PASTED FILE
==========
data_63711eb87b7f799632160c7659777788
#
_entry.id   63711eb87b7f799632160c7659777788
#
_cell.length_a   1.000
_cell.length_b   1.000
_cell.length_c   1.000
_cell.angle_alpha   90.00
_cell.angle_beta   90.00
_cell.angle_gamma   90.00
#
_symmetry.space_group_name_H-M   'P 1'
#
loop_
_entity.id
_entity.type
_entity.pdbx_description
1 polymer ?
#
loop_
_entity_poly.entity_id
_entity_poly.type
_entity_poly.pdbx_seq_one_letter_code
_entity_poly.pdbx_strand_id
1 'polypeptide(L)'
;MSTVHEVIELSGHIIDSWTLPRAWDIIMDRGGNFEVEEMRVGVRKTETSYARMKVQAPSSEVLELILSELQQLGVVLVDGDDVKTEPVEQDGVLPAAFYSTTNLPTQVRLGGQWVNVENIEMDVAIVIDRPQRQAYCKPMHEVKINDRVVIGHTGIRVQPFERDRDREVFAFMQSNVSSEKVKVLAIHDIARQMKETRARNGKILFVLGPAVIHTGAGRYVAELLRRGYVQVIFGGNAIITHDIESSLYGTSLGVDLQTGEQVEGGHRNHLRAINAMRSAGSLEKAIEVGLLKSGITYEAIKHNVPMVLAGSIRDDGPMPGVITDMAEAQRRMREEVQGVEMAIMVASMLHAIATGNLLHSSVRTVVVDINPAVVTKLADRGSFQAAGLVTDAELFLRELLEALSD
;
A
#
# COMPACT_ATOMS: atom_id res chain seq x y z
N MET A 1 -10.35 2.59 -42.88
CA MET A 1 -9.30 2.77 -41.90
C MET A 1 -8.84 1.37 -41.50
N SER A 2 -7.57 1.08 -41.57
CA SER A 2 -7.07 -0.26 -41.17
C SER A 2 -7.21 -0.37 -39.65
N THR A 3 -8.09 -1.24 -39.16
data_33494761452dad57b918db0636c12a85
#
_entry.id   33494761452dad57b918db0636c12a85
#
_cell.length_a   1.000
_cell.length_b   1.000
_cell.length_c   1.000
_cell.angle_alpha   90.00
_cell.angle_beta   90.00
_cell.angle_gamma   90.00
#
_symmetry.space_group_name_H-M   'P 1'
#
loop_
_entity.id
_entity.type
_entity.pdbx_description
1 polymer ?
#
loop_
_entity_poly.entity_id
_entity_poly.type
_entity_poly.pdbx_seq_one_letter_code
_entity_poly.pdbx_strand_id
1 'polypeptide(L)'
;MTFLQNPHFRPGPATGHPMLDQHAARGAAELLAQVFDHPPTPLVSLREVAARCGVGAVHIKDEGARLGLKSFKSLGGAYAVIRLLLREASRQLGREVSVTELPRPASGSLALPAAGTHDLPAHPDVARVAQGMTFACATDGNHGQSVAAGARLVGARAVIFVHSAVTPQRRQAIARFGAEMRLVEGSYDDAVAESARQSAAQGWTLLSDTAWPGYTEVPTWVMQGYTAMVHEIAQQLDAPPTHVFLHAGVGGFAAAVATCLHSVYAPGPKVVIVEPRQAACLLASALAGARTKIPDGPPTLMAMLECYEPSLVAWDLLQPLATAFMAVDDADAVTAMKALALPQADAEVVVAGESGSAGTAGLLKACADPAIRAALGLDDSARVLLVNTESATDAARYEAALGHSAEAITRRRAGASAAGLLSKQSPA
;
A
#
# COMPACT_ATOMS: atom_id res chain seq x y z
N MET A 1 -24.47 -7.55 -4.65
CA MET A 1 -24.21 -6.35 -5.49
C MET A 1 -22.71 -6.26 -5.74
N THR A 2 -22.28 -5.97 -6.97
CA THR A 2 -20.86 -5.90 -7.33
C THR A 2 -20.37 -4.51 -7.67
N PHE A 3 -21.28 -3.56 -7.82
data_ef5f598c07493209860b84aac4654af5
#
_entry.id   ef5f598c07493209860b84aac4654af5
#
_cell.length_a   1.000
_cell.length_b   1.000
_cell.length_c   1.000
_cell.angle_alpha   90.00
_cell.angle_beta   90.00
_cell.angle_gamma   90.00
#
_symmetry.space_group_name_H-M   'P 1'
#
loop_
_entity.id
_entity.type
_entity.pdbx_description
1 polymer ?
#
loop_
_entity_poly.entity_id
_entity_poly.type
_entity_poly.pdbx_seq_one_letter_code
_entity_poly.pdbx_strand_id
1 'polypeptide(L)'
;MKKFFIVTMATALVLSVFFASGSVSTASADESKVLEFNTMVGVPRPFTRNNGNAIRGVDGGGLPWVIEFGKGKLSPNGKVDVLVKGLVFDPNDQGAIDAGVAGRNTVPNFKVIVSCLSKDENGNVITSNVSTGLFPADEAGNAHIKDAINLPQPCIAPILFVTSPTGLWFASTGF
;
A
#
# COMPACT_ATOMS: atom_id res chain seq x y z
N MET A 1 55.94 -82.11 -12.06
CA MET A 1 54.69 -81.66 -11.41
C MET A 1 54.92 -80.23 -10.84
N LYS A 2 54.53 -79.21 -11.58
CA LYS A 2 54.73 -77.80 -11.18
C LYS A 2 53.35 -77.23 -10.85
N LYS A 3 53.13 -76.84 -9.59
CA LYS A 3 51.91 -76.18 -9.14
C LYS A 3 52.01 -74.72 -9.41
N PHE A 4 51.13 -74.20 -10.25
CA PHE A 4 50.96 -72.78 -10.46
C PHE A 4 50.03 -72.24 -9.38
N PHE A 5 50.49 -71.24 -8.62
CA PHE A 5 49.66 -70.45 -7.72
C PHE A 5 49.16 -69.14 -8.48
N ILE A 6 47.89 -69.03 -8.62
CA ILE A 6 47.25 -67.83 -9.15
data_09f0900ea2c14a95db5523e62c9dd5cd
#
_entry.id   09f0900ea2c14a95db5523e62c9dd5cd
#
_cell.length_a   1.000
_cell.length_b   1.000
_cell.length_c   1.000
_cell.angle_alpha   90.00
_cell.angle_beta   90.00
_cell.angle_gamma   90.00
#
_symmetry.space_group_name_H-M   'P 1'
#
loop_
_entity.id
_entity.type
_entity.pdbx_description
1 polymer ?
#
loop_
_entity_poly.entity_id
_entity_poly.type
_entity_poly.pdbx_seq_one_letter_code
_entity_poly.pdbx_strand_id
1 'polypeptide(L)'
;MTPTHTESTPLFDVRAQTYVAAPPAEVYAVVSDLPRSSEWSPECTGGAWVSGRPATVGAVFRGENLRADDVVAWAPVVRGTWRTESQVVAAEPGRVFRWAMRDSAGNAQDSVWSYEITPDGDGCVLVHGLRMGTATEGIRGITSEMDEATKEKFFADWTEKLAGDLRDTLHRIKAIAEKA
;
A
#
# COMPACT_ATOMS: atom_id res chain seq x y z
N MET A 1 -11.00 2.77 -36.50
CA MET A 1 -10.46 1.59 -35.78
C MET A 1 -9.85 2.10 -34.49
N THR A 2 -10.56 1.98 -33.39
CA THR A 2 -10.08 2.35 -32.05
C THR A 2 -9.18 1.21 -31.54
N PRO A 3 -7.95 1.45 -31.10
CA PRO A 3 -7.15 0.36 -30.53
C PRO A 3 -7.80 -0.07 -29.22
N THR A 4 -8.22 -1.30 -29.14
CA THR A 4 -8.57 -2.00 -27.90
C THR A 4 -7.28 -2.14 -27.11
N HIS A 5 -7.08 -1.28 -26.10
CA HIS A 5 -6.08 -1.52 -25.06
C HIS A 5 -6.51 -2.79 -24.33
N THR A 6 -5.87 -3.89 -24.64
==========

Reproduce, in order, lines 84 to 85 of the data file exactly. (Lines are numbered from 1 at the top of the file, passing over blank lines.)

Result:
_cell.angle_gamma   90.00
#